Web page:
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Pope Francis’ Visit: Pastoral or Political?

October 6, AD2015 0 Comments

pope francis, pope, papacy, papal

As Pope Francis traveled to Cuba and then to the United States he stressed that his visits were pastoral, not political. He is the shepherd of the world’s Catholics. Yet in spite of such insistence, pundits of all stripes analyzed his every move as if they were reading tea leaves to find a hidden ideological message.

For example, he was asked why he did not formally meet with dissidents while in Cuba. The Pope said he gave no private audiences to anyone while in Cuba, but did greet many people at the Cathedral in Havana. No one was singled out for special treatment.

In the United States, Pope Francis made a surprise visit to the Little Sisters of the Poor in Washington, DC. The commentary buzzed about the Pope showing support for the Little Sisters in their judicial battle with the Obama administration over compliance with the HHS mandate for contraception coverage.

I have no doubt that Pope Francis does support the Little Sisters of the Poor in this matter, but I also do not believe that his visit to them was necessarily a political endorsement of their legal struggle. He has repeatedly decried our throw-away culture and pointed to abortion, euthanasia, and assisted suicide as evidence of our willingness to treat other human beings as disposable. The Little Sisters of the Poor are the antithesis of this throw-away culture as they devote their lives to caring for the needy elderly who are sick and dying. It makes more sense that Pope Francis visited them because he wanted to show his solidarity with their mission to treat the elderly with true compassion and dignity rather than because he wanted to make some sort of political statement.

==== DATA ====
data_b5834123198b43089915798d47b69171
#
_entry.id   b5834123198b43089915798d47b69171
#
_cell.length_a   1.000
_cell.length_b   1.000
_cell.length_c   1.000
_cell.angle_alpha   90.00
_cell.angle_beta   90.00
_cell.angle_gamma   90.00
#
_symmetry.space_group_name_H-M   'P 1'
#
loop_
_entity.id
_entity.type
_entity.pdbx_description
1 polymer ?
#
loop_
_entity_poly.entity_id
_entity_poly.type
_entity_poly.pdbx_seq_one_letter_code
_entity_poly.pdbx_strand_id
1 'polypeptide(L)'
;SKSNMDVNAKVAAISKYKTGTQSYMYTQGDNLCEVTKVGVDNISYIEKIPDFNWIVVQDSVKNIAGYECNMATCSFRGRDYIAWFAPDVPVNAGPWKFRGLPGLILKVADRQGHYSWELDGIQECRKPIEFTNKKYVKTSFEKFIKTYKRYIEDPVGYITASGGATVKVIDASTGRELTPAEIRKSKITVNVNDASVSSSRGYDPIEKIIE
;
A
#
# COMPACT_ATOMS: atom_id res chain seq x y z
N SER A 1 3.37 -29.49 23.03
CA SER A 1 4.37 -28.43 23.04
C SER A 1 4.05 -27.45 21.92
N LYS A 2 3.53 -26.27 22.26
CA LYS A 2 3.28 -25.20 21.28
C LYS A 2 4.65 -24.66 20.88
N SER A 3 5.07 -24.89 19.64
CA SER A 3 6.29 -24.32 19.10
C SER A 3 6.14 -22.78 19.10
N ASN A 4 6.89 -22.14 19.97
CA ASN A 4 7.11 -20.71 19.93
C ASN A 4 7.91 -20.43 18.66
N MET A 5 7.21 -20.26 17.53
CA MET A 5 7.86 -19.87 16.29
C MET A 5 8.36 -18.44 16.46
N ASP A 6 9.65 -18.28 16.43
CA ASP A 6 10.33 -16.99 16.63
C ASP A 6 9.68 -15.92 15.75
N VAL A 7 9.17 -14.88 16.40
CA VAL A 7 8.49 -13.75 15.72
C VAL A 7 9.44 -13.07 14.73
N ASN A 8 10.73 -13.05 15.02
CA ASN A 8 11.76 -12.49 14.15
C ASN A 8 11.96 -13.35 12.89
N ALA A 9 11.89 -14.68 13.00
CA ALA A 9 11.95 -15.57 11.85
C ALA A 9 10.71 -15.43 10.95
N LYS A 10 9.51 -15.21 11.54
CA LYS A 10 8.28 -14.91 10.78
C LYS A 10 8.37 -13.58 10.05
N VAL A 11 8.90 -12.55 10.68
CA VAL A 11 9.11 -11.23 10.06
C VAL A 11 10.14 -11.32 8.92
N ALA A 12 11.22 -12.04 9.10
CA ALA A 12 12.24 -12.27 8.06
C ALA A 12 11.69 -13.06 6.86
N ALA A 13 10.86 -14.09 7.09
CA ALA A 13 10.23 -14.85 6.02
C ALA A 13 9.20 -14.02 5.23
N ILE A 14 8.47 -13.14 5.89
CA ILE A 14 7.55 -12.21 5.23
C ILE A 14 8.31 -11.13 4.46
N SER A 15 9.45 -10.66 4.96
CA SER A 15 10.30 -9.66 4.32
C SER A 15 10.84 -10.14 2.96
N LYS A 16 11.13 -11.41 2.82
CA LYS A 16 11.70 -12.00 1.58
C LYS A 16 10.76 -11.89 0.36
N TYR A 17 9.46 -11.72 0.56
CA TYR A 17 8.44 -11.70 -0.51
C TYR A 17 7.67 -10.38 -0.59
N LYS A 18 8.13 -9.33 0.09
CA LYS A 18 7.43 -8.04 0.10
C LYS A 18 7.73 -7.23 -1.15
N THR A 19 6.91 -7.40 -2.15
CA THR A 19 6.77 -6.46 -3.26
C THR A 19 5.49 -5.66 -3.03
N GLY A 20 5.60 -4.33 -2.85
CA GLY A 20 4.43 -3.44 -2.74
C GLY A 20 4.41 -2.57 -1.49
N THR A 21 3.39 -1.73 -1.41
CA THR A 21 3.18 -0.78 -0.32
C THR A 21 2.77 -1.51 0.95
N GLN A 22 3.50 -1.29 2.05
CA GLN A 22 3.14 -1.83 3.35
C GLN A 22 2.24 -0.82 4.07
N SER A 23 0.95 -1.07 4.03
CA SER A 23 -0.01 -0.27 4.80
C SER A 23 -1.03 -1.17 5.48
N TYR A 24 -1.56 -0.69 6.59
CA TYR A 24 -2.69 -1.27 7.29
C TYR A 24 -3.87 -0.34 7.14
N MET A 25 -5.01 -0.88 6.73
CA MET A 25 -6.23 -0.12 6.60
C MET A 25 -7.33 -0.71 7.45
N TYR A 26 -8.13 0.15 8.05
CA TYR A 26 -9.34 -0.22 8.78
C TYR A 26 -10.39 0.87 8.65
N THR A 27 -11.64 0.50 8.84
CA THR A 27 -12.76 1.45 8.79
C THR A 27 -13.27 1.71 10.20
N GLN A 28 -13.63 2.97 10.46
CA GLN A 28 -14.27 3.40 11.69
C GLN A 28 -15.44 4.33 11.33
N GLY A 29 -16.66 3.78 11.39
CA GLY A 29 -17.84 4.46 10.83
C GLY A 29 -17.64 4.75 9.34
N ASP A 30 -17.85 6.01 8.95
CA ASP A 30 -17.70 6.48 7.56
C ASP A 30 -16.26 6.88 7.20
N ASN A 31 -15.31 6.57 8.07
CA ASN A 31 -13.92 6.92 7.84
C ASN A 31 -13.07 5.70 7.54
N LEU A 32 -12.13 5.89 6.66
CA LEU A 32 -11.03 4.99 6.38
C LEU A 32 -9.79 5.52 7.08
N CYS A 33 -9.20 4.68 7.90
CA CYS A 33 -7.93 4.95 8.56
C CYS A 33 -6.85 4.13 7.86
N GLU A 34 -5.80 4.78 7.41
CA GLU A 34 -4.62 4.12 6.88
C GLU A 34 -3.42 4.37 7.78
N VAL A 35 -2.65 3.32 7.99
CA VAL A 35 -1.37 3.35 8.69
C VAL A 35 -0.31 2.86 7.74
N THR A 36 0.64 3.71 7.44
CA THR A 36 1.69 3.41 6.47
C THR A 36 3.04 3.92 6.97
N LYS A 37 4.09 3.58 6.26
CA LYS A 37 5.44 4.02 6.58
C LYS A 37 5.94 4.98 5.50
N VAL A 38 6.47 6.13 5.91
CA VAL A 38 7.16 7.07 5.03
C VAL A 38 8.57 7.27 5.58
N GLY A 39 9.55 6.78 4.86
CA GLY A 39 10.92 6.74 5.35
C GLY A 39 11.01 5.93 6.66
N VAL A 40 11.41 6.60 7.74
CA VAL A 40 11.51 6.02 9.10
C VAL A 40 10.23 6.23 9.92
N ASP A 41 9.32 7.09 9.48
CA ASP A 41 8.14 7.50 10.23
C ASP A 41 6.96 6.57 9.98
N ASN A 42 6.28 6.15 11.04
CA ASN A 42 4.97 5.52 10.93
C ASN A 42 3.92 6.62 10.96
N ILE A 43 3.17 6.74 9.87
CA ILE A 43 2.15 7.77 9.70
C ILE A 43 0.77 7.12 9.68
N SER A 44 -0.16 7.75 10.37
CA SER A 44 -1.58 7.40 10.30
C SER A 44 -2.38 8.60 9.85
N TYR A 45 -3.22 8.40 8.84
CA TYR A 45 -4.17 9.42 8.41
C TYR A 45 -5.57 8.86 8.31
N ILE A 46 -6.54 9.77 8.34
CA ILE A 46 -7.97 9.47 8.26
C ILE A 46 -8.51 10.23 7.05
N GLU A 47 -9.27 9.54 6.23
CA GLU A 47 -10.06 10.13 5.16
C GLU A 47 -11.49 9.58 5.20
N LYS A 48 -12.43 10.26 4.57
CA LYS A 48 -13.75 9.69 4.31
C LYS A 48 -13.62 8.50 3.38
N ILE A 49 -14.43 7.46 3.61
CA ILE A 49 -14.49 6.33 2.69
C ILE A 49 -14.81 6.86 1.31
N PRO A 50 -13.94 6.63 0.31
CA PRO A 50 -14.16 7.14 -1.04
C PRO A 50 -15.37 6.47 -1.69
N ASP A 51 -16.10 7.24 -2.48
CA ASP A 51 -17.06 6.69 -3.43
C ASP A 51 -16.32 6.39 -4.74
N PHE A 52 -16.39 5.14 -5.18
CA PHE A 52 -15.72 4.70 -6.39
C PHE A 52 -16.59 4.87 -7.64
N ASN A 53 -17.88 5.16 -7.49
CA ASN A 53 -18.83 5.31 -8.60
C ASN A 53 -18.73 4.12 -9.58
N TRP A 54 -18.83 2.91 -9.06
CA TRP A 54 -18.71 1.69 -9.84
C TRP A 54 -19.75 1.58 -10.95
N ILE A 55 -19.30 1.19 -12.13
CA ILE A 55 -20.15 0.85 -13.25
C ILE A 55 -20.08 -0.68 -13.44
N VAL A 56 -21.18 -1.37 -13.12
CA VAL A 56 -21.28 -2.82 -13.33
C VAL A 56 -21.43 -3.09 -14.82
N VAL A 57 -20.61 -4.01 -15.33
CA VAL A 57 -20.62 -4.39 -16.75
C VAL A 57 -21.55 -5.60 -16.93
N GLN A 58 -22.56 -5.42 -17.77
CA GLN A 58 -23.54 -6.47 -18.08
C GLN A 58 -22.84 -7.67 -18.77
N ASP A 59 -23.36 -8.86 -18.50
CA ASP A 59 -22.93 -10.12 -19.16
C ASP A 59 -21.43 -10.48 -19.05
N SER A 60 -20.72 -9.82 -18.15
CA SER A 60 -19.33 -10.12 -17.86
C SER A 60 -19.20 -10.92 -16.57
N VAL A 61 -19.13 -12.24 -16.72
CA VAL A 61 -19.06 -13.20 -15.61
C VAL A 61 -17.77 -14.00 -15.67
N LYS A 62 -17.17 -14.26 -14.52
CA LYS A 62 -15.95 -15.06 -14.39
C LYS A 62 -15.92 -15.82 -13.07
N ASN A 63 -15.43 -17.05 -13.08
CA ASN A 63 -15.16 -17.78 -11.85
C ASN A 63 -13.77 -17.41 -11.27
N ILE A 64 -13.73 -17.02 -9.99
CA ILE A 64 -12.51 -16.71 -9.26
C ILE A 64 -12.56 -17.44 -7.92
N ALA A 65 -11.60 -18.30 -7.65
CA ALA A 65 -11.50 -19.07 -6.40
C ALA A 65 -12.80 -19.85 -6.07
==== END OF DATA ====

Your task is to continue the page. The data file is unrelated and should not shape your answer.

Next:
Similarly, the headlines blared that Pope Francis met with Kim Davis, the Kentucky clerk who went to jail rather than issue marriage licenses to same-sex couples. Many people giddily thought that Pope Francis was formally taking sides on the issue of conscientious objection to gay marriage. The public chatter so mischaracterized the meeting that the Vatican issued a clarification:

Pope Francis met with several dozen persons who had been invited by the Nunciature to greet him as he prepared to leave Washington for New York City. Such brief greetings occur on all papal visits and are due to the Pope’s characteristic kindness and availability. The only real audience granted by the Pope at the Nunciature was with one of his former students and his family.

The former student that Pope Francis did meet with was Mr. Yayo Grassi, a 67-year-old openly gay man. He brought his partner to the meeting. So of course the headlines then suggested that Pope Francis was endorsing same-sex relationships and repudiating Kim Davis. Again the Vatican had to clarify: